While previous studies have established the link between smoking and increased pain in general, the findings of the new study found that smokers who suffer from chronic back pain or spinal disorders experience greater intensity of pain than the patients who abstain from it.
For the purpose of the study, researchers from the University of Rochester looked at 5,333 patients with spinal disorders. All of them were suffering from chronic back pain.
Researchers collected details of their smoking history, if any and asked them to fill in pain questionnaires both at the start and end of the study.
For eight months, the patients were assigned to various treatment options including injections, over-the-counter pain medicine, physical therapy, surgery, and at-home exercises. Meanwhile, all smokers were urged to quit smoking.
Findings of the study
Researchers found that those who never smoked and those who quit smoking before the start of treatment experienced lesser back pain than smokers and those who quit recently.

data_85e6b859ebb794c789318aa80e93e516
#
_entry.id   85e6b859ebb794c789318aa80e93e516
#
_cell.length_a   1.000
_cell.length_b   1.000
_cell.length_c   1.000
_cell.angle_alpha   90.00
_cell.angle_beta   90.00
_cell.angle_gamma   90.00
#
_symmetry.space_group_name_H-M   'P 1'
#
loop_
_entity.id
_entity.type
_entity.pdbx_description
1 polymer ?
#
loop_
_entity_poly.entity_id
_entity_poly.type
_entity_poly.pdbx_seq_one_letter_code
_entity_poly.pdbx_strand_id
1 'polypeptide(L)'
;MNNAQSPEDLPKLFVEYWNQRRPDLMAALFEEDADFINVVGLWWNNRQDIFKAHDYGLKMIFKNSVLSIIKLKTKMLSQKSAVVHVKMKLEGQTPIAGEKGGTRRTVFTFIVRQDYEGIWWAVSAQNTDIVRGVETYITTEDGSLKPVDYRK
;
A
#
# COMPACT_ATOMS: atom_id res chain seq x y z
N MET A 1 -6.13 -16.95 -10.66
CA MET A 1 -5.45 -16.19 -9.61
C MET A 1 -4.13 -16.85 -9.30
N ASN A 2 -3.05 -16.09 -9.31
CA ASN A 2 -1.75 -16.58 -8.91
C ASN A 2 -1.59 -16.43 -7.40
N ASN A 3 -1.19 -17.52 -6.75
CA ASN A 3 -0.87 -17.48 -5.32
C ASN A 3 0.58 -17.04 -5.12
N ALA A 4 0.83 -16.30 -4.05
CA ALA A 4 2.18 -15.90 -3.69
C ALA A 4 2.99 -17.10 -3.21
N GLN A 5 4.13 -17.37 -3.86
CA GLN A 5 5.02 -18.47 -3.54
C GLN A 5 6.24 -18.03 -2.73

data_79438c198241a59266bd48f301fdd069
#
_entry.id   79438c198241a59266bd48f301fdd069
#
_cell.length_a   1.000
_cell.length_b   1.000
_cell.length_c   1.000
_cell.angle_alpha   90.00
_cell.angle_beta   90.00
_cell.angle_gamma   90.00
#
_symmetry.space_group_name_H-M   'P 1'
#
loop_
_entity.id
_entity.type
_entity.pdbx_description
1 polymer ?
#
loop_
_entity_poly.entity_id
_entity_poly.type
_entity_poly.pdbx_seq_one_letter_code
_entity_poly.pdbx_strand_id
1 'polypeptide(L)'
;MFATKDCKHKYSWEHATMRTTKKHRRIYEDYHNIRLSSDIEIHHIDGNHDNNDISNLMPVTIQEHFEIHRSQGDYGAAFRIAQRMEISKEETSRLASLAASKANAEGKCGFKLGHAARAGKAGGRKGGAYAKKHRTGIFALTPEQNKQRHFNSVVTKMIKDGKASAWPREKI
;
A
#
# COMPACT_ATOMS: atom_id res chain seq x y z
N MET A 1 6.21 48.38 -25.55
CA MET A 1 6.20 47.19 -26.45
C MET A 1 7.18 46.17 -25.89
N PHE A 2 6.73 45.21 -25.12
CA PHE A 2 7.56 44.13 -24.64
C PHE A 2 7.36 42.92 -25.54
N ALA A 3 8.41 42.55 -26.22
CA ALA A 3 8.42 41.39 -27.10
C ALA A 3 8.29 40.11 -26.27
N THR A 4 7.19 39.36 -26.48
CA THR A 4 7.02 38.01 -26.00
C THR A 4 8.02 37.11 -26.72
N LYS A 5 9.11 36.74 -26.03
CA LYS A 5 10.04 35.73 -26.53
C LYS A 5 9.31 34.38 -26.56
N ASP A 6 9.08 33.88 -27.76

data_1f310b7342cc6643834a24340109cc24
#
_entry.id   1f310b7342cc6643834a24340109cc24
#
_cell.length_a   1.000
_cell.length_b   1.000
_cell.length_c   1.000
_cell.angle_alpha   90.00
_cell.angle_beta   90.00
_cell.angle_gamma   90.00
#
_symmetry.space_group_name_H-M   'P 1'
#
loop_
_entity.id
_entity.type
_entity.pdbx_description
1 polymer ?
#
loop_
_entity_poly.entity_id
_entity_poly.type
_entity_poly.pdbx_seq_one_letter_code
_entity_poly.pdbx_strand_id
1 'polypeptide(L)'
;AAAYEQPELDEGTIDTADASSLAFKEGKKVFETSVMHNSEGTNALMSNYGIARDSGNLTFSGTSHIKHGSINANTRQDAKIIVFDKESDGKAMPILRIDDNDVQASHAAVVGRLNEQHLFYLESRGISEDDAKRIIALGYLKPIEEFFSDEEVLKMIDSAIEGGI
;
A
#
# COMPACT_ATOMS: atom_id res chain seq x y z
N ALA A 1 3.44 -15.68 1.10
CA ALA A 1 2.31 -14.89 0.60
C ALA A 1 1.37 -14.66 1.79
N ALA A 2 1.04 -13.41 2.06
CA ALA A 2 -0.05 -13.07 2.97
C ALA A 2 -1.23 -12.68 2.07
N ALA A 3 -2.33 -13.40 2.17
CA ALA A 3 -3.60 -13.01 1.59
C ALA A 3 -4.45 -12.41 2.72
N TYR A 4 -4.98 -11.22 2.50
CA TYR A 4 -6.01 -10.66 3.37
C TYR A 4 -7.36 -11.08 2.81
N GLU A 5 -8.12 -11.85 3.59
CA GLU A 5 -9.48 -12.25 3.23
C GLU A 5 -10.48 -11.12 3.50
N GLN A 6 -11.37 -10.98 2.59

By the end of the study, patients who gave up smoking either before the start of the treatment or during the treatment reported significantly less pain as compared to people who failed to give up smoking.
“We know that nicotine increases pain,” study’s lead author Dr. Glenn R. Rechtine, from the University of Rochester’s Department of Orthopedics in the U.S. said. “In this study, if you quit smoking during treatment, you got better. If you continued to smoke, there was statistically no improvement, regardless of the treatment you had.”
The findings of the study are reported in the Wednesday issue of the Journal of Bone and Joint Surgery.